ANNIVERSARY SPECIAL: The manipulations and media machine behind the assault on progressive ideas
In April 2006, with the approval ratings of President George W. Bush plummeting, his senior political advisor, Karl Rove, began discussing a plan to turn things around.
His strategy: attack progressive organizations that were registering low-income people to vote and helping them fight corporate power — and claim it was about voter fraud.
The main White House target, newly released records show, was the Association of Community Organizations for Reform Now (ACORN). By the end of 2006, Rove would oversee the removal of eight U.S. attorneys, including two who refused to press bogus charges against ACORN in New Mexico and Missouri, and a third under similar suspicions in Washington state.
ACORN made a convenient target for Rove and his gang — and the well-orchestrated attacks on that group, which have exploded into the headlines this year, provide a compelling case study in how the right wing operates in this country.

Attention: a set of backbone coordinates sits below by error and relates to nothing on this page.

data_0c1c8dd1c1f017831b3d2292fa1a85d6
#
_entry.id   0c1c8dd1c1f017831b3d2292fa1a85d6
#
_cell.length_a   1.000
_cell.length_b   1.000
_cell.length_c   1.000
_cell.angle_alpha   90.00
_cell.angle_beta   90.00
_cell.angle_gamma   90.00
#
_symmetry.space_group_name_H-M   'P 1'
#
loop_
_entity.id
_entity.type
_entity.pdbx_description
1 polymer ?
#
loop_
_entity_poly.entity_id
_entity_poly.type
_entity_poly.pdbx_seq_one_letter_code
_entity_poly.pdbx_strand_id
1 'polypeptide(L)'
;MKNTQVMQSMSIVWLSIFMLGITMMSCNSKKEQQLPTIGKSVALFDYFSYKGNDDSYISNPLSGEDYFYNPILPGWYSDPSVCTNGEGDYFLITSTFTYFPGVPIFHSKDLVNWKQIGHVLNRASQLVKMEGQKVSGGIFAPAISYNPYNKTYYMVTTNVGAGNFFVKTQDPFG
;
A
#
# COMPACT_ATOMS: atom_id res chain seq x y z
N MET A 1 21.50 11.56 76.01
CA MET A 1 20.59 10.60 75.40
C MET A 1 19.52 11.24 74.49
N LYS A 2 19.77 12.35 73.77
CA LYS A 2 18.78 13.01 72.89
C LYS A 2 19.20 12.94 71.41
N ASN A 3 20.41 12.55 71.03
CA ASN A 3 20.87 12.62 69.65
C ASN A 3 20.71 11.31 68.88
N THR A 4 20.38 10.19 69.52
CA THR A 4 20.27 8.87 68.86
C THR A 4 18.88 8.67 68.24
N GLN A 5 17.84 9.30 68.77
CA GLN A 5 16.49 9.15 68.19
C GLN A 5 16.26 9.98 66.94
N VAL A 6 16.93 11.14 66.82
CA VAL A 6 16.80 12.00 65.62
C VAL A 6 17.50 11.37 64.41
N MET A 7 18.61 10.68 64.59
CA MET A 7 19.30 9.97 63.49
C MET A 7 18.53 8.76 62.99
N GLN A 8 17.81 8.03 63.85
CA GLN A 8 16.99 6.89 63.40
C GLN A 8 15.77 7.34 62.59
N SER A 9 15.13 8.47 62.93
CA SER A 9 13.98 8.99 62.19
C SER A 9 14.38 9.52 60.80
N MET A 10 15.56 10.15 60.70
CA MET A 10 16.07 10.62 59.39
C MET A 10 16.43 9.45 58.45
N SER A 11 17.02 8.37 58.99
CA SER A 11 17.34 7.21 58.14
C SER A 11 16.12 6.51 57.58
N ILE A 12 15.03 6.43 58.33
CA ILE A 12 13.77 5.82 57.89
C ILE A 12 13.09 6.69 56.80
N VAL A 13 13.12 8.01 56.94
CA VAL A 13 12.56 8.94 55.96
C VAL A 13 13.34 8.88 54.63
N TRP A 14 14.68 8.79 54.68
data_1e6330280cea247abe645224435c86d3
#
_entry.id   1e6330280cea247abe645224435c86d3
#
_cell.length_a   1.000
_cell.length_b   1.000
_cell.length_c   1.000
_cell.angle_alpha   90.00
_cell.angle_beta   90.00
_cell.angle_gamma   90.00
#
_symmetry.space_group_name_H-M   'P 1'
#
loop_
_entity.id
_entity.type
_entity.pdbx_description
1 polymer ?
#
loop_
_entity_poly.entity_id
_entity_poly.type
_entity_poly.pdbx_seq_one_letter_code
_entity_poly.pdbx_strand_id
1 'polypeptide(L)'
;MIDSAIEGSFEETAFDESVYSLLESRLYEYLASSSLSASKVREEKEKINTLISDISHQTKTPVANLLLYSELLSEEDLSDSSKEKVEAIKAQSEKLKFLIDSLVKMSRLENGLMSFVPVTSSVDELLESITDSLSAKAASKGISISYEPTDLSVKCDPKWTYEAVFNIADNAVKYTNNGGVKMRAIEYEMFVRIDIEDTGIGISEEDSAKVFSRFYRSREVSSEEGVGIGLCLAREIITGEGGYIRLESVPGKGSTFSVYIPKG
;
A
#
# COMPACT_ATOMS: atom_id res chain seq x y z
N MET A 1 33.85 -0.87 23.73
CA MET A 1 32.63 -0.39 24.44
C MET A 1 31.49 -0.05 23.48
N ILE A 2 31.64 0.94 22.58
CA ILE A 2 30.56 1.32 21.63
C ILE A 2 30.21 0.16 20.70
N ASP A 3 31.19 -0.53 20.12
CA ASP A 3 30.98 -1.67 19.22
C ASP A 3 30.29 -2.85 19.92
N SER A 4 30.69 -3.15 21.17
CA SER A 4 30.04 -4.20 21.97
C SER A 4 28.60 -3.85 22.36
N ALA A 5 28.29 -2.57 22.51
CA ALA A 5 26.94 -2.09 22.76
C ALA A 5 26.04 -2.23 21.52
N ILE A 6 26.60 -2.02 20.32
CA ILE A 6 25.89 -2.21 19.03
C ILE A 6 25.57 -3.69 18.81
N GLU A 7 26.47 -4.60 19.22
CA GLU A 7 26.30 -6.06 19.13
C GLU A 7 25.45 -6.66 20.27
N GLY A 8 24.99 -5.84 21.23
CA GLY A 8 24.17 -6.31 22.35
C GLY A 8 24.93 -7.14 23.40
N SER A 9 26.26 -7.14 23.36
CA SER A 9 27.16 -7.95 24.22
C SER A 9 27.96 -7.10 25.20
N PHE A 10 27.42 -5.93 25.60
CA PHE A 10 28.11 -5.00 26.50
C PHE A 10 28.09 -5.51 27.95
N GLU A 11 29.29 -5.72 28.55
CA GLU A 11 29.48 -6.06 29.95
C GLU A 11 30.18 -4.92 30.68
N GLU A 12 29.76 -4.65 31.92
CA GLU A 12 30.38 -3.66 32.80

Although it was the GOP that removed tens of thousands of likely Democratic voters from the rolls in the 2000 and 2004, the Republicans and their allies were able to make the issue of voter fraud all about ACORN, using a handful of isolated problems to undercut an organization focused on giving a voice to poor people.
Founded in Little Rock, Ark. at the end of the 1960s, ACORN has grown into the nation's top community-organizer group, thanks to success in improving poor people's housing, wages, and educational access. By the eve of the 2008 presidential election, ACORN had helped register more than 1.3 million voters — mostly young, low-income minorities — in 21 states, including the battleground states of Florida, Pennsylvania, Michigan, and Ohio.
As The Nation put it, these successes made ACORN "something of a right-wing bogeyman."